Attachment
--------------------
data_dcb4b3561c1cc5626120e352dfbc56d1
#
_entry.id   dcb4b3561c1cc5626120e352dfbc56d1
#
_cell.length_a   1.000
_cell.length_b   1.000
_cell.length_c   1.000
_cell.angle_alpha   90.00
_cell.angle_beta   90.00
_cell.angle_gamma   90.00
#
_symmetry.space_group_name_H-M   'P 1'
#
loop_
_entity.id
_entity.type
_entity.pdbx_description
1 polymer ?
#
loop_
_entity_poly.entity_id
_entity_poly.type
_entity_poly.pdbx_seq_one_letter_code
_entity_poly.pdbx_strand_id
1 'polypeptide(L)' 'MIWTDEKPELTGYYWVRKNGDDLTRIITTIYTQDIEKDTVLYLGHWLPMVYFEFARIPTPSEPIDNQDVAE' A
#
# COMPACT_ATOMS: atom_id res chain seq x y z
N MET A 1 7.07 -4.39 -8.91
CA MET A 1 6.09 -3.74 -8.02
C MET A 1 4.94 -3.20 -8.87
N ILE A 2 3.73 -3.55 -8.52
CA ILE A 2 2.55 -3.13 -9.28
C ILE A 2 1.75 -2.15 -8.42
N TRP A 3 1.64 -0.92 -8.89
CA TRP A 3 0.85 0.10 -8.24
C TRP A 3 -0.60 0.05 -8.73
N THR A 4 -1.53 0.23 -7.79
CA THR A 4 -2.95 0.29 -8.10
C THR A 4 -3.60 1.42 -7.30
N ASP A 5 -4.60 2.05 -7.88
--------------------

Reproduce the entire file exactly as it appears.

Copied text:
data_dcb4b3561c1cc5626120e352dfbc56d1
#
_entry.id   dcb4b3561c1cc5626120e352dfbc56d1
#
_cell.length_a   1.000
_cell.length_b   1.000
_cell.length_c   1.000
_cell.angle_alpha   90.00
_cell.angle_beta   90.00
_cell.angle_gamma   90.00
#
_symmetry.space_group_name_H-M   'P 1'
#
loop_
_entity.id
_entity.type
_entity.pdbx_description
1 polymer ?
#
loop_
_entity_poly.entity_id
_entity_poly.type
_entity_poly.pdbx_seq_one_letter_code
_entity_poly.pdbx_strand_id
1 'polypeptide(L)' 'MIWTDEKPELTGYYWVRKNGDDLTRIITTIYTQDIEKDTVLYLGHWLPMVYFEFARIPTPSEPIDNQDVAE' A
#
# COMPACT_ATOMS: atom_id res chain seq x y z
N MET A 1 7.07 -4.39 -8.91
CA MET A 1 6.09 -3.74 -8.02
C MET A 1 4.94 -3.20 -8.87
N ILE A 2 3.73 -3.55 -8.52
CA ILE A 2 2.55 -3.13 -9.28
C ILE A 2 1.75 -2.15 -8.42
N TRP A 3 1.64 -0.92 -8.89
CA TRP A 3 0.85 0.10 -8.24
C TRP A 3 -0.60 0.05 -8.73
N THR A 4 -1.53 0.23 -7.79
CA THR A 4 -2.95 0.29 -8.10
C THR A 4 -3.60 1.42 -7.30
N ASP A 5 -4.60 2.05 -7.88